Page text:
Major General Raymond O. Barton’s ‘‘Ivy Division’’ was activated at Fort Benning, Georgia, on 1 June 1940 and was reorganized as the 4th Infantry Division that summer. Arriving in England in January 1944, the 4th Infantry Division comprised the Eighth, Twelfth, and Twenty-second Infantry Regiments (Motorized), with the Twentieth, Twenty-ninth, Forty-second, and Forty-fourth Field Artillery Battalions. For the Normandy landings the Ivys were placed under Maj. Gen. Joseph L. Collins’s VII Corps, assigned to land on Utah Beach. For Overlord, Barton’s command was reinforced with the First and Third Battalions of the 359th Infantry from the Ninetieth Division.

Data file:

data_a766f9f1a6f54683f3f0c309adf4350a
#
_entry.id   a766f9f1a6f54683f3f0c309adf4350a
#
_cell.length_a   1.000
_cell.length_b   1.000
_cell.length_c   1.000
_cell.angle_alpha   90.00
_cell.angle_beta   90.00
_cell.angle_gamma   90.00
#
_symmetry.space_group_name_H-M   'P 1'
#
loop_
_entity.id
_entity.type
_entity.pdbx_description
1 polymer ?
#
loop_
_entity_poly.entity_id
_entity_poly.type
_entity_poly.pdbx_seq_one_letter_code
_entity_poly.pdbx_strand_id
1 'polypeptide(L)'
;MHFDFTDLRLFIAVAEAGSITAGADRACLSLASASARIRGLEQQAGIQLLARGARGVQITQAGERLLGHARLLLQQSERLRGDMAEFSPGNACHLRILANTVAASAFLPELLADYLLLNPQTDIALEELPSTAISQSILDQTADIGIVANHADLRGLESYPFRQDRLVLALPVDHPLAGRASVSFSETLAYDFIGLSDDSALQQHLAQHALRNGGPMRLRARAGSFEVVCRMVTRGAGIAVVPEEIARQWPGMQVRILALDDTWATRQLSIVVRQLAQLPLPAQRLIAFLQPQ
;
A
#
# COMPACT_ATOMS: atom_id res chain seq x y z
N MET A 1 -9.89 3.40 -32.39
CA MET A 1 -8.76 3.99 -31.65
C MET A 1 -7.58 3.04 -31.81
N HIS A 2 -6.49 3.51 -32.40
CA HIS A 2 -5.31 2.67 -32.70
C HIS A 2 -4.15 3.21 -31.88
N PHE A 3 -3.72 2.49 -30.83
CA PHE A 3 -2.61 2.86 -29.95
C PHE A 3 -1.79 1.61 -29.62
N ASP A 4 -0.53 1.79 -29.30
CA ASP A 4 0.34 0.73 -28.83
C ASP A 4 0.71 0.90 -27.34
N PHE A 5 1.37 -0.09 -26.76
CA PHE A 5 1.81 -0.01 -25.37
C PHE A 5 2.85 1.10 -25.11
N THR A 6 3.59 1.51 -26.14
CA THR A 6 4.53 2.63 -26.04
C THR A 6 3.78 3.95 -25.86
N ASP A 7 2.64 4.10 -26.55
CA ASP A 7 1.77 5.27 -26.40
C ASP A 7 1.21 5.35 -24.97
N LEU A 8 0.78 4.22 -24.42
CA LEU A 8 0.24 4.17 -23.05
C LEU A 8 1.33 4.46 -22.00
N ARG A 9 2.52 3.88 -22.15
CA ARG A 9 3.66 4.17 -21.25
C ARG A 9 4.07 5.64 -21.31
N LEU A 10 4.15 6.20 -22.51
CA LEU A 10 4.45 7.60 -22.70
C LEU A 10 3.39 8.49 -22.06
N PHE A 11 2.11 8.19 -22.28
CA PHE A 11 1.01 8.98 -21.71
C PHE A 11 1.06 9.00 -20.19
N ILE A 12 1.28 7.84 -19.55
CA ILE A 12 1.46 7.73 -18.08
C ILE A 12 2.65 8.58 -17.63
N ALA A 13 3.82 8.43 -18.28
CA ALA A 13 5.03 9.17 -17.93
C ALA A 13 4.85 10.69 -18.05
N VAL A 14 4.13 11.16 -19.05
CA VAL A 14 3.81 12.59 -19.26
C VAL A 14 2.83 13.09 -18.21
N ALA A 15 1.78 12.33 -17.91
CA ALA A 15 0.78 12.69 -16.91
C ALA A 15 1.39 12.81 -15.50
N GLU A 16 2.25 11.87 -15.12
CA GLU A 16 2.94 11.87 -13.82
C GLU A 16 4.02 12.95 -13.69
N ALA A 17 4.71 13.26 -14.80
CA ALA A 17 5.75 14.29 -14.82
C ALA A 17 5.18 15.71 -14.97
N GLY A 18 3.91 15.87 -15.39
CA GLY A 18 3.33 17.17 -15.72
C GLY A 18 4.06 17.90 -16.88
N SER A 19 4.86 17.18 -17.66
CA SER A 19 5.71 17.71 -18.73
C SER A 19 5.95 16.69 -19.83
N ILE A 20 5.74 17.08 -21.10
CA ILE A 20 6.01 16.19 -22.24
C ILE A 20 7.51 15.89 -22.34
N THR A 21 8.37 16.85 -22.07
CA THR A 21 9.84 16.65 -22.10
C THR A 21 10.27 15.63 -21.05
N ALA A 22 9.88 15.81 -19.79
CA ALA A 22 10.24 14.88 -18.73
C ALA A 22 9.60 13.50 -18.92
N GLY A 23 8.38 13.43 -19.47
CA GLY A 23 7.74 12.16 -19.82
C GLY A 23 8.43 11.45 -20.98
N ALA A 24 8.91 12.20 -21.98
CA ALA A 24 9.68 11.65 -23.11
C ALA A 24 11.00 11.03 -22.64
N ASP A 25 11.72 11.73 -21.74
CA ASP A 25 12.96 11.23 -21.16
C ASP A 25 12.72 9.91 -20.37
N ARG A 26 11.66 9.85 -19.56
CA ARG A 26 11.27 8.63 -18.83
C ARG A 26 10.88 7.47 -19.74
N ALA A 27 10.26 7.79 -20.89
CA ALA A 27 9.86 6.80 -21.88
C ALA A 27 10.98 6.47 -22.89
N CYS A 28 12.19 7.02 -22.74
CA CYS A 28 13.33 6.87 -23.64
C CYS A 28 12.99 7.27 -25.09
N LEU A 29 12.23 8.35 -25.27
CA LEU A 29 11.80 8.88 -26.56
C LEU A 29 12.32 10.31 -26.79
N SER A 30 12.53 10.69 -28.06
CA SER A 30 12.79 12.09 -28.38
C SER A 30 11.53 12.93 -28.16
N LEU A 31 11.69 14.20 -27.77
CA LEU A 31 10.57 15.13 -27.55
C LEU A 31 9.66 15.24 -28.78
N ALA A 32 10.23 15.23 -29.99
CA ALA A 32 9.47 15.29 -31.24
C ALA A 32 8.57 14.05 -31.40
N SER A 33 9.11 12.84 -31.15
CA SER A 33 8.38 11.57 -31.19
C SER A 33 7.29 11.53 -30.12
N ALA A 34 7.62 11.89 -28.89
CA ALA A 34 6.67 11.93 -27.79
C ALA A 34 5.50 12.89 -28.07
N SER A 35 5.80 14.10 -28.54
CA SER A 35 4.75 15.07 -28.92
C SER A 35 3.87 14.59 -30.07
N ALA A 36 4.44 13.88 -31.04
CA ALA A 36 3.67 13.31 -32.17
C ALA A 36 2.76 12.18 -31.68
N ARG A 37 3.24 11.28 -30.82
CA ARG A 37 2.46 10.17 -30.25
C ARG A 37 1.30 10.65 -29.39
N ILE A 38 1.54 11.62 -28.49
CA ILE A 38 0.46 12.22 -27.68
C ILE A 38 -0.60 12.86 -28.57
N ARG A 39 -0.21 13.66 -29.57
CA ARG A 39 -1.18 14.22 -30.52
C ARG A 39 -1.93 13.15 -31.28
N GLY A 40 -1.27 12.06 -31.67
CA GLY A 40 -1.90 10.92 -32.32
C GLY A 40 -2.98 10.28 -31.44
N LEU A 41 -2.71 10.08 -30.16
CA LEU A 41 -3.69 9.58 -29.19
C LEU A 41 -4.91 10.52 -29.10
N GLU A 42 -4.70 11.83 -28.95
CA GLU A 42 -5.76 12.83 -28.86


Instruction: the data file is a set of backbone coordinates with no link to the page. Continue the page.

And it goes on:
- Eighth Infantry: Col. James Van Fleet.
- Twelfth Infantry: Col. Russell P. Reeder.
- Twenty-second Infantry: Col. Hervey A. Tribolet.
- 359th Infantry: Col. Clark Fales.
Moving inland, the Eighth Regiment relieved the Eighty-second Airborne Division at Sainte-Mère-Église and blunted German counterattacks. The next day the Ivys began their advance toward Cherbourg, capturing the vital port on 25 June. The 4th Infantry Division lost more men in training for D-Day than during the actual assault. However, from D-Day to 1 July the division sustained 844 killed, 788 missing, 3,814 wounded, and six captured.
Following the breakout from Normandy, men of the ‘‘Fighting Fourth’’ were among the first American troops into Paris. Major General Harold W. Blakeley replaced Barton in Luxembourg at the time of the Battle of the Bulge. By VE-Day the Fourth had sustained 22,100 casualties (4,850 dead), second only to the Third Division, which fought in Africa, Italy, and southern Germany.
This article is part of our larger selection of posts about the Normandy Invasion. To learn more, click here for our comprehensive guide to D-Day.
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